Up an unmarked industrial stairwell from the Atlas Lighting showroom on Jean Talon, the sounds of good music, blow dryers, and the faint buzz of a tattoo machine lead you to the metal doors of an unexpected safe haven. “You’re not sure if you’re going to get stabbed on the way up,” jokes tattoo artist Jessi Preston, “but once you’re here you’re like ‘oh, I’m at home.’”
Preston and hair stylist Sara-Isobel Mulder co-own Two Horses, the hidden space that hosts their talents and a myriad of other creative offerings. We recently sat down with the pair to learn a bit about the story behind the space and the collective imagination it houses.
Two Horses was founded in the Summer of 2013 out of a mutual desire to move away from traditional salon and tattoo shop settings. In the industrial expanse of Park-Ex, across from the Le Ritz P.D.B. (formerly the notoriously grungy Il Motore), the Atlas building provides the perfect speakeasy-esque loft.
Today, the sunny, open space is adorned with an eclectic blend of furnishings and decor. Bringing the space together was surprisingly organic, says Preston. “It felt like this was always here and we were just sort of putting the pieces together to finish it.” The shop currently has three hair stylists with plans to add more, plus a second tattoo artist in the coming months.
Looking around at the various taxidermies, punchy wallpaper, vintage mirrors, wall hangings, and framed artworks, Preston’s tattoo aesthetic is well reflected in the space. She describes most facets of her life as having a “vintage appeal […] with a modern twist.” Trained in the Los Angeles style of traditional Americana with its big, bold outlines and classic colours, her art assures pieces that rise above trends and avoid becoming outdated.
Two Horses is driven by the goal of offering unpretentious, personalized service to match the irregularly cozy salon environment. “Hairdressers are known to not listen to their clients,” says Mulder. “They just sort of do whatever they want. My concept is to just listen to what people have to say.” The overall experience – relaxed, enjoying a complimentary coffee, beer or cocktail – becomes something beyond just a haircut.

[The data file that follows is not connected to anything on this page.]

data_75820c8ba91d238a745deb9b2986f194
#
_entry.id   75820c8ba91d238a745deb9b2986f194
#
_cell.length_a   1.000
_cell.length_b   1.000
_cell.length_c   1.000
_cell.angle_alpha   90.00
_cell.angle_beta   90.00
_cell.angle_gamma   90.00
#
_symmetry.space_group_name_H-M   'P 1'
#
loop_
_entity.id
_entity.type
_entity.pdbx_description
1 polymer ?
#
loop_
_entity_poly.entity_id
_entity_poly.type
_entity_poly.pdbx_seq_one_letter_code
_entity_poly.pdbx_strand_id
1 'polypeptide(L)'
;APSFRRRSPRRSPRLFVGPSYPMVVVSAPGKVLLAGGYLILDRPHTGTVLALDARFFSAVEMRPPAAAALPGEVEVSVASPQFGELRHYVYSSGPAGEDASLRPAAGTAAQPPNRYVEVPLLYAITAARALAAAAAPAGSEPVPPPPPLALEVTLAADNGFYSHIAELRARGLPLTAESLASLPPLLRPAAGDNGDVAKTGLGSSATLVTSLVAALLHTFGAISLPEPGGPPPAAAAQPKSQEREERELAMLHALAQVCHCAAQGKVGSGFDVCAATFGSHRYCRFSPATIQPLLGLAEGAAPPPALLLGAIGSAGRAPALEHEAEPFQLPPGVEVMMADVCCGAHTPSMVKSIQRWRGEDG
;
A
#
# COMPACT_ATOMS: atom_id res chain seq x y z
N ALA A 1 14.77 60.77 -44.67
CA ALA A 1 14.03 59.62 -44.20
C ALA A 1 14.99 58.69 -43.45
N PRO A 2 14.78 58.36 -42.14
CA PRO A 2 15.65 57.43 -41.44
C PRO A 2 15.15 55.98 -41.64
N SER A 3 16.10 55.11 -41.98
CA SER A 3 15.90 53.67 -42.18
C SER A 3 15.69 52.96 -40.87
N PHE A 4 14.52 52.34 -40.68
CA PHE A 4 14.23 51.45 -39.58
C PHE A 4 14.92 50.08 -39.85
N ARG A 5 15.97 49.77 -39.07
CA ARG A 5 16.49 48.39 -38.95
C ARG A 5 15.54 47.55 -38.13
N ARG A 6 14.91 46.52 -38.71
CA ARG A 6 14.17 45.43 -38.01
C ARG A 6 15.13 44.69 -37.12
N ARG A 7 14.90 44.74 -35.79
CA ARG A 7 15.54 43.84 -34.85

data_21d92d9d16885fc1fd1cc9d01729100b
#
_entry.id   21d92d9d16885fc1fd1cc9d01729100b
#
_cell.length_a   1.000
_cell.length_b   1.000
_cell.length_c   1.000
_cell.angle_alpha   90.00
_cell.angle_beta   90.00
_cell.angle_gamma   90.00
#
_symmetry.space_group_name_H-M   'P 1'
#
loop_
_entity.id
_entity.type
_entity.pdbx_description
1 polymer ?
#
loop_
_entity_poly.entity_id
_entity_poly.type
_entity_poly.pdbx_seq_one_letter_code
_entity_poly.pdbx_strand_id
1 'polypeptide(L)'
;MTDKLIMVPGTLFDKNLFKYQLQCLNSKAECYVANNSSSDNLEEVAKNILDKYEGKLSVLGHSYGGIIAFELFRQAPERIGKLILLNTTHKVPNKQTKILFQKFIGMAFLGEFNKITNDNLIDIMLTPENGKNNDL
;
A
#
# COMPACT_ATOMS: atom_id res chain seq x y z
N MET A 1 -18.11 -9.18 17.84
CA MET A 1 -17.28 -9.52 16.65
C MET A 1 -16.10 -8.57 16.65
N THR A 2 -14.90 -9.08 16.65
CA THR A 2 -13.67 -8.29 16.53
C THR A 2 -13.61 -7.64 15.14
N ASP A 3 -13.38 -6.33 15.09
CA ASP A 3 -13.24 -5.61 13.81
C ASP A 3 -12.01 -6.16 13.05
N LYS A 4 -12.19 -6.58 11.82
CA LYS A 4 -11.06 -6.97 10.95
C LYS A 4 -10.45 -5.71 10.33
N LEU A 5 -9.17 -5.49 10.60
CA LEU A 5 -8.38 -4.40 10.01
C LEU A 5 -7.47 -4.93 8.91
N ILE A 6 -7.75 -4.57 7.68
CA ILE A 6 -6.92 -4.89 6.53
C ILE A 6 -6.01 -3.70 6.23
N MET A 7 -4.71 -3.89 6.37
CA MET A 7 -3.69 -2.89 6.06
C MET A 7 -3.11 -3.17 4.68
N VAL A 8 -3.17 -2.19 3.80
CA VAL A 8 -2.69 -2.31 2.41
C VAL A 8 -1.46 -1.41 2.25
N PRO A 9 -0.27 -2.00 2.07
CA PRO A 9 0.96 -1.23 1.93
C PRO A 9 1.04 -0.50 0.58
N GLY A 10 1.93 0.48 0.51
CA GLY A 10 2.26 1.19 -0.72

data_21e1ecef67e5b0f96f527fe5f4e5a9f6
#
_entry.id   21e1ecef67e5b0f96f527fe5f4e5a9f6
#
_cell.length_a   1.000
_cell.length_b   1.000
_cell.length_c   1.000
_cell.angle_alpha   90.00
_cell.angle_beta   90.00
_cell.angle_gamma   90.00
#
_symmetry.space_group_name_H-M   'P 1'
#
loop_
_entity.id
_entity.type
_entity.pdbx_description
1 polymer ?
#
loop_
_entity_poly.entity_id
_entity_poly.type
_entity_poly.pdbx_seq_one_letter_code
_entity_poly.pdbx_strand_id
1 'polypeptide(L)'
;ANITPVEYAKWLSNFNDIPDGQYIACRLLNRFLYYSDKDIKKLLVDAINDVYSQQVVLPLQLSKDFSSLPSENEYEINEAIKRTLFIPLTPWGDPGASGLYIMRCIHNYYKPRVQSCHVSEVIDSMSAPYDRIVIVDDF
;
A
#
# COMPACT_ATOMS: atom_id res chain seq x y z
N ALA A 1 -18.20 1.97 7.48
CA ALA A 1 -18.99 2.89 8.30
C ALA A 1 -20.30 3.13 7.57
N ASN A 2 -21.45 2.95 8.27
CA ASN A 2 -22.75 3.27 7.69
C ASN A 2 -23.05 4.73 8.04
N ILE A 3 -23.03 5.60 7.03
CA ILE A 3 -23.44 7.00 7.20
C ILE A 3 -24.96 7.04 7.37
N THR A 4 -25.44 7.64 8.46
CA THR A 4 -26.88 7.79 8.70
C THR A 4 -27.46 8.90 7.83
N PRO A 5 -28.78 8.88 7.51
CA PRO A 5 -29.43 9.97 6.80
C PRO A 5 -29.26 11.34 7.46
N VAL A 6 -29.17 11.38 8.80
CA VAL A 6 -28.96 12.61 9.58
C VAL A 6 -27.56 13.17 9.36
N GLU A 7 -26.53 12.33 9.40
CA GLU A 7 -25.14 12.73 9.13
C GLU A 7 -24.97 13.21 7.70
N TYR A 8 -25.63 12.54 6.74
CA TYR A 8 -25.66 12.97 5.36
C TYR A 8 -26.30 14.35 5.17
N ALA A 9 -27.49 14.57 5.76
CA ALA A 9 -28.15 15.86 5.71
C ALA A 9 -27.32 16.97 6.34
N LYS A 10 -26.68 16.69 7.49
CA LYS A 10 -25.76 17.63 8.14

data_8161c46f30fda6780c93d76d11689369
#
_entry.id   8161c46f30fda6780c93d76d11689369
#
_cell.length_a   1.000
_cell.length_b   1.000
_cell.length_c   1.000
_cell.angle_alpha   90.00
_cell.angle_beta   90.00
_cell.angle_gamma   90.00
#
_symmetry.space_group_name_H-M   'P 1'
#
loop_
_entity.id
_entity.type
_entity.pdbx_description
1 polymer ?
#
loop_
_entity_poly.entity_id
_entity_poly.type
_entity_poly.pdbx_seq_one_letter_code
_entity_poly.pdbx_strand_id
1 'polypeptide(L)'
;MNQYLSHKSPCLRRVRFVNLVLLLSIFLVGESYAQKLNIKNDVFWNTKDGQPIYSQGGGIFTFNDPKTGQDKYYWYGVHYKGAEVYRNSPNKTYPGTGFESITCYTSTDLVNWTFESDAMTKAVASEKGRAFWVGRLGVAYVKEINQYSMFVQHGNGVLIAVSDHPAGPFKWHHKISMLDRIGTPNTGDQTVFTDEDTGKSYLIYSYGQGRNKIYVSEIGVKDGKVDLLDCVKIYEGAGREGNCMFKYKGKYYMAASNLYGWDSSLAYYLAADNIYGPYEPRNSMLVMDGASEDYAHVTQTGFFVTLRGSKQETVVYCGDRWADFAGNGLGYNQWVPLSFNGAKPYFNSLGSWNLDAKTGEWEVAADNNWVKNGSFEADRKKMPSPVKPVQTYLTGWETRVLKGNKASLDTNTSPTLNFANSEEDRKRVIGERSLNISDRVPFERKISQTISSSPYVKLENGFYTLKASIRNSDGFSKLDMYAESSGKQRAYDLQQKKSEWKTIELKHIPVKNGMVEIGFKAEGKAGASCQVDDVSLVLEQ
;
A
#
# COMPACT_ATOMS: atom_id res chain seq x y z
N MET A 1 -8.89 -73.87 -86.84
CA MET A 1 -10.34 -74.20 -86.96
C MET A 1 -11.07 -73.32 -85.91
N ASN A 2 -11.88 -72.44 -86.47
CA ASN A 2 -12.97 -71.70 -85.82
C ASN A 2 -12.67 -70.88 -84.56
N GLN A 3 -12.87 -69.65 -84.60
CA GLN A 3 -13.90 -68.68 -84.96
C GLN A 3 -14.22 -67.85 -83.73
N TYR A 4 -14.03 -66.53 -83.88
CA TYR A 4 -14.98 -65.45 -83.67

At the beginning, its intimate setting was Two Horses’ biggest challenge, considering the shop is hard enough to find when you’re looking for it. Yet Preston and Mulder found it important to get the word out authentically and naturally. The approach has paid off well, with real interactions and social media working their magic to spread the word (and look) of the high quality work being done. Through this network of person-to-person interactions, clients often come into the space with at least a little connection to those working within.
“We have a great sense of community here,” says Preston. “It’s partly based in the fact that it’s so personal and that the shop is so much like us, that when they get here they feel like they’re new members of our family or new friends of ours.” In return, the team do their best to help support their ever-growing family, whether it’s hosting a rock show, a pop up shop, or helping with charity efforts. This includes recently helping raise over $12,000 for a friend and fellow creative’s ongoing battle with cancer.
The Two Horses crew embodies a balance of sweetness, smarts, and strength that shines through in their adamance to stand up for whom and what they believe in. Mulder and Preston told us the story behind their joking moniker, “party sluts.” Regardless of its actual relevance, the name was taken on in response to an unwarranted Yelp post critiquing their “licentious” style of dress and supposed “party” lifestyle. Turning the negative and demeaning term on its head was important to the team in the spirit of encouraging all to “be the best party sluts we can be.”
The Two Horses community extends to the products they offer, including a great selection of vintage clothing and accessories. According to Preston, the hand-picked pieces are reflective of their personal styles and representative of their clients. They also carry more current lines from local designers and artists including Explorer’s Press, The Stowe, Elaine Ho, No Fun Press, Sketchy Tank, and Stay Home Club. “Some of them you can’t get anywhere else and others you just have to be able to get everywhere because they’re so good,” says Preston.
The owners themselves are further reflected in the products they offer, including Kevin Murphy all natural hair products. “If I’m not going to use it on myself, I’m not going to use it on my clients” says Mulder. Preston caters to the professional tattoo community with a selection of exclusive tattoo machines and supplies handmade in America.
Two Horses’ professional and personal links are growing steadily, promising exciting collaborations, events, and projects to come. What’s certain is their strong work ethic and welcoming atmosphere will continue to grow the scope of this little loft shop with a big personality.